By Stefanie Kappler
On 5 March 2018, we hosted the interreligious choir Pontanima from Sarajevo at Durham University. Pontanima are known as an important peace-maker in post-war Bosnia-Herzegovina, composed of members from different ethnic and religious groups and performing songs from Bosnia’s different religious traditions (Jewish, Orthodox, Islamic and Roman Catholic). Through this, they send a powerful message of appreciating diversity and reconciliation. The eclectic elements of Bosnia-Herzegovina’s religious heritage are thus understood as an asset and precondition in which the trauma of the war can be overcome – based on a memory of Bosnia-Herzegovina as a multicultural nation.
Nedžad Avdić from Srebrenica was travelling with the choir on their UK tour (Cambridge, London, Durham). Nedžad is a survivor of the atrocities that were committed in Srebrenica, having been shot multiple times and witnessing the killing of many others. By telling his personal story, Nedžad is trying to raise awareness of the detrimental consequences of hate of any kind. He says that he had returned to Srebrenica to “show them I am still alive”.
In that sense, one might think the combination of the choir, which emphasises a notion of reconciliation, and a survivor who expresses the need to remember the atrocities, may seem unusual. Is this about retribution or reconciliation?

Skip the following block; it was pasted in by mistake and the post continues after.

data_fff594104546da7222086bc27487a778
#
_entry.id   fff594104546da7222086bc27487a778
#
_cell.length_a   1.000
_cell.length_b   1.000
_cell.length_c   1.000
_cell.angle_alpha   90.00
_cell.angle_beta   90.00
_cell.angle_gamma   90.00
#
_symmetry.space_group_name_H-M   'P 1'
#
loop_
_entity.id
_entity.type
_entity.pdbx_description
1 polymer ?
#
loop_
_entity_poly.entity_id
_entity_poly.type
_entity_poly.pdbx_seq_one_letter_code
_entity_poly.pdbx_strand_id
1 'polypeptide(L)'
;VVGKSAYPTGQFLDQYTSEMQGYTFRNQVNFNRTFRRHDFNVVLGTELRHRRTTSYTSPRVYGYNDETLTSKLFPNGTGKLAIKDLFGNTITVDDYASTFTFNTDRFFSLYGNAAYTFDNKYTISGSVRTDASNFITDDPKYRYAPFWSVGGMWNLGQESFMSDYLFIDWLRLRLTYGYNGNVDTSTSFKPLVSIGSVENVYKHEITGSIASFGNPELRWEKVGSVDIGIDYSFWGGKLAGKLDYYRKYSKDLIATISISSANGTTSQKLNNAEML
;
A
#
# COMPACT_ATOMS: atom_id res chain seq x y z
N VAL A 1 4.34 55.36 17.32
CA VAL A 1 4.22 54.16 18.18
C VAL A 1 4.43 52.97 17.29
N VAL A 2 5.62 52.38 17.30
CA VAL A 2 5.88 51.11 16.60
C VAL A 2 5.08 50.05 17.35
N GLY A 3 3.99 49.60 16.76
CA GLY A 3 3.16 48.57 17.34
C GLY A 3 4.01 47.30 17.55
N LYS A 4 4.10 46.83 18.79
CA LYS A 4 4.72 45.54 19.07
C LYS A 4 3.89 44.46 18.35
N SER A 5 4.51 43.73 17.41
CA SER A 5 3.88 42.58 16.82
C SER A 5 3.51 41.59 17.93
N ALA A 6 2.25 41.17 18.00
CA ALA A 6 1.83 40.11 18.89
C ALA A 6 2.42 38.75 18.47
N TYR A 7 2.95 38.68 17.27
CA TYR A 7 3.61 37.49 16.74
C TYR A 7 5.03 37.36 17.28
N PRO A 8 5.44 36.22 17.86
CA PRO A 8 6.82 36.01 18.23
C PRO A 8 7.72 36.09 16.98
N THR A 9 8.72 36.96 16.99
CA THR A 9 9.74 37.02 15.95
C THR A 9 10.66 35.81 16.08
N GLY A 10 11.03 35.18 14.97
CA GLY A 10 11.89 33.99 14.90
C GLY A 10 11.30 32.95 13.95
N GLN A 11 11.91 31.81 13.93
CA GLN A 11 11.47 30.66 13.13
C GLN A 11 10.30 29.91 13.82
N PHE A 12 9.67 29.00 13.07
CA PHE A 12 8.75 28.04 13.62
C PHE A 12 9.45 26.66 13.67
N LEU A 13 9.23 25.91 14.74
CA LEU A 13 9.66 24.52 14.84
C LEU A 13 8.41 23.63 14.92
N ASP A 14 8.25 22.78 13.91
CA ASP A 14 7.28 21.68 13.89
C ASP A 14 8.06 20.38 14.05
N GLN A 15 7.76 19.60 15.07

But it is exactly that that Nedžad Avdić’s story and the choir may be read as: namely the need for suffering to be acknowledged so reconciliation can happen. Independent of which side the suffering has happened, it seems to be crucial for pain and injustice to be recognised and taken seriously if they are to be transformed into a creative energy (such as music, with the example of Pontanima). This does not mean that we need to look at reconciliation as a linear phenomenon or with a clear directionality (suffering > acknowledgement > reconciliation), but instead to recognise the importance for personal testimonies to be listened to throughout.
Peacebuilding, I would suggest, should therefore create spaces in which suffering can be acknowledged. Those spaces can then give rise to conversations and transformations, where the arts can deploy their special impact. This is not to say that acknowledgment alone is sufficient to overcome societal divisions (indeed, a critique that has often been voiced against the South African Truth and Reconciliation Commission has been its lack of focus on material reparations for the victims of apartheid). Instead, it means to engage in a serious conversation with those who want or need to remember and have felt the impact of war on their own lives.